14 October 2009

Private Parts (+/-).

Private Parts (Blood Relations, the alternate USA title according to IMDb, is a much better title for the film) shares characteristics with the three previously discussed films. Obviously Eating Raoul, as this is another Paul Bartel film, and Peeping Tom, because it's a thriller with themes of obsession, and Shaun of the Dead, owing to the filmic depth of its characters and the unraveling of the narrative. Not Quite Hollywood too, because Private Parts is a personal take on a type of genre.

The film is typical for the period, especially as the name Corman is attached to the production. It's a genre film that faintly exhibits personal traits of the filmmaker, but is geared toward commercial success and exploitative reactions. Following Eating Raoul with Private Parts, traveling in reverse order, illustrates the way filmmaker's interests can break through the surface of a genre narrative without finding full expression. Private Parts is a diluted combination of Bartel's impulses, several previous films (most obviously Blow-Up and Psycho), and genre intrepidity. In Not Quite Hollywood QT talks about the one scene everyone talks about in a good genre film, the scene that's complete 'what the fuck' and 'did they just do that' material. Private Parts has that scene, which Quint of AICN also mentioned in his recent write-up of the film.

I'd like to think that Bartel was inspired by Bava at the time. I know he was around Joe Dante, and I know Dante was into Bava. Regardless, the film plays out like an Italian genre film. There's murder, sexual perversion, mystery, suspense, drama - there are all the qualities that make a film exciting and interesting. This is how it fails: it doesn't wholly commit itself to one idea. It shares qualities with many films but fails to become its own. Development of story and plot is the primary concern, and all peripheral components of filmmaking, including characters, are driven toward a final revelation, or simple audience titillation. Not that Bava had fully realized characters, but he had fully realized films, movies that were cinematically excessive. Bartel totters between character-driven and genre-driven, and wedges these two on his filmmaking inclinations.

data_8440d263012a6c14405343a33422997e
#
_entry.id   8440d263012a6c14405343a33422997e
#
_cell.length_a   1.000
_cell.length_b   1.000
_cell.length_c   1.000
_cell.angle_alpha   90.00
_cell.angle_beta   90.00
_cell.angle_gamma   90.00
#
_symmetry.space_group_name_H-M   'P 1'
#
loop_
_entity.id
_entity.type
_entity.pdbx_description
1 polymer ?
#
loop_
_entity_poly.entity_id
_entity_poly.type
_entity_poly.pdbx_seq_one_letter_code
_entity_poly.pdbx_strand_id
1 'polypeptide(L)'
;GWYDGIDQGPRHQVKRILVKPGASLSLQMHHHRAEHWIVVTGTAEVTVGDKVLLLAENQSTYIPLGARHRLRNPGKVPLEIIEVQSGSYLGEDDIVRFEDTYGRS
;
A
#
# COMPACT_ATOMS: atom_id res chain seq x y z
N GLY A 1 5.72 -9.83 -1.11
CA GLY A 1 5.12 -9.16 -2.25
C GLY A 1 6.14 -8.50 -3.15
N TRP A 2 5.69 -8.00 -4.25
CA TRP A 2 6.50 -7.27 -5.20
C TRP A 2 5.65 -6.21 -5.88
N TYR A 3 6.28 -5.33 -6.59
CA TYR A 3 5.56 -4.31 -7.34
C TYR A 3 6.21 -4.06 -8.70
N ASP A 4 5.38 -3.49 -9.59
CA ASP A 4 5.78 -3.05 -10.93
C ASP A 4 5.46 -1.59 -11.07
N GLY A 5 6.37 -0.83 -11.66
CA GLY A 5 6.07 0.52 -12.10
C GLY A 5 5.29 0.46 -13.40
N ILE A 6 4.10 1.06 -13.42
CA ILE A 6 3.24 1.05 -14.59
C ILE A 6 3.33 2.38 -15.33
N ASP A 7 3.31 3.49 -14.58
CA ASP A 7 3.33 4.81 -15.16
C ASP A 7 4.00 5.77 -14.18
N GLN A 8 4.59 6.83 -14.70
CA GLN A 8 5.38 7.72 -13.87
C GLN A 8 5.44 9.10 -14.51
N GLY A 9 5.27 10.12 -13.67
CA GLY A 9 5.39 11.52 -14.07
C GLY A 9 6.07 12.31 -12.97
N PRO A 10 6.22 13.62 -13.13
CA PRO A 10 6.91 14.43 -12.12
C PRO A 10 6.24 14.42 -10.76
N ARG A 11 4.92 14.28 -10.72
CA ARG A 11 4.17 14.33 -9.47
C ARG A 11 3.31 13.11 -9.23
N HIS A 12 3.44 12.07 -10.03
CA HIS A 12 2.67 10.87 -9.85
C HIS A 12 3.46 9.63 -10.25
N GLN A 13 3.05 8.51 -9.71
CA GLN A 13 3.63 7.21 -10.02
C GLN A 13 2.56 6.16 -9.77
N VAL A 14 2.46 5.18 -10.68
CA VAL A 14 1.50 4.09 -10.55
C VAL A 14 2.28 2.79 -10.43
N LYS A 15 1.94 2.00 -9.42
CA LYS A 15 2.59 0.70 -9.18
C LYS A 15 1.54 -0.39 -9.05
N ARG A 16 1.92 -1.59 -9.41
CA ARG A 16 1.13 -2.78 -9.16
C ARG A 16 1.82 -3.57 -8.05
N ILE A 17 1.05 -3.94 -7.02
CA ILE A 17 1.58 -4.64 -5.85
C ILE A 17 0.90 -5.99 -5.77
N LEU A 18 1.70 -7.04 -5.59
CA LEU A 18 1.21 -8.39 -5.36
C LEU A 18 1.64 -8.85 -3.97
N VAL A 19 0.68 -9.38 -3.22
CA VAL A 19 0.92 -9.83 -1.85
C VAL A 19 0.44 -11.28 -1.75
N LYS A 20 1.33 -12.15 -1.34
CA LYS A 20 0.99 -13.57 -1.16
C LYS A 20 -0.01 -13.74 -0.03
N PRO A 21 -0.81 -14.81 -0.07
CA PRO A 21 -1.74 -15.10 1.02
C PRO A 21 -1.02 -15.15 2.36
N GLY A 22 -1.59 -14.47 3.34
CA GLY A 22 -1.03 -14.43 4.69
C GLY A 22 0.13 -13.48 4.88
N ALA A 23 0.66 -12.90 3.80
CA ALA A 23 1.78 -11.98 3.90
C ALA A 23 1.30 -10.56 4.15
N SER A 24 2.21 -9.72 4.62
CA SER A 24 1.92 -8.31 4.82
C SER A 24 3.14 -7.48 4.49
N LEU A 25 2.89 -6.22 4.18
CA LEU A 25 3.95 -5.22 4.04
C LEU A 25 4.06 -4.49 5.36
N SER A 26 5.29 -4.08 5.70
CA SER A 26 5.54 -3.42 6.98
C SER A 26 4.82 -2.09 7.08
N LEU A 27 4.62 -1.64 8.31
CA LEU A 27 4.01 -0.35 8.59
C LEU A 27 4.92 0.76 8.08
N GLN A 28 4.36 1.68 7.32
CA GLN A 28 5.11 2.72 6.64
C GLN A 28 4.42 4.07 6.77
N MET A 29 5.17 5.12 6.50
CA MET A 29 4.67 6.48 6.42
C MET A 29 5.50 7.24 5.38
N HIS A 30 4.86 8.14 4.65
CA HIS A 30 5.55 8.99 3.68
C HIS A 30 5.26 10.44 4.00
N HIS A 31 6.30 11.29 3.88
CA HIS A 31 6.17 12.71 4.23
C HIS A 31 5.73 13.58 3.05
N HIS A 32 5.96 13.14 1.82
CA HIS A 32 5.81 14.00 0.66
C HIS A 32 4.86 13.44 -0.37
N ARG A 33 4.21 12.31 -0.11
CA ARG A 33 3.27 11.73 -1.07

It works to the extent that Bartel is an interesting person, a competent filmmaker, and has a bizarre script to draw from. A tapestry of peculiar Los Angeles eccentrics is the direct link between this and Eating Raoul. I love the way Bartel views LA in both films. The problem is in Private Parts the characters, the unusual LA personalities, aren't allowed to steer the film. They're pushed into the background, and to describe them is to simply reduce them to their exploitative and attractive features: a man-loving priest, a sexually oppressed photographer, a time trapped old woman, an alcoholic, an innocent midwestern girl. The tone of Eating Raoul is determined by its characters' mindset. When that happens it makes every shift in the narrative feel like a furthering of character development. That's the difference between a good genre film and a great genre film, generally speaking.

Private Parts is exciting and easy to watch and not a bad film: there is one scene in particular I rewatched about twenty times. But the difference between it and Eating Raoul is significant. Eating Raoul feels like a film made by a man, and Private Parts feel like a movie produced through a system.

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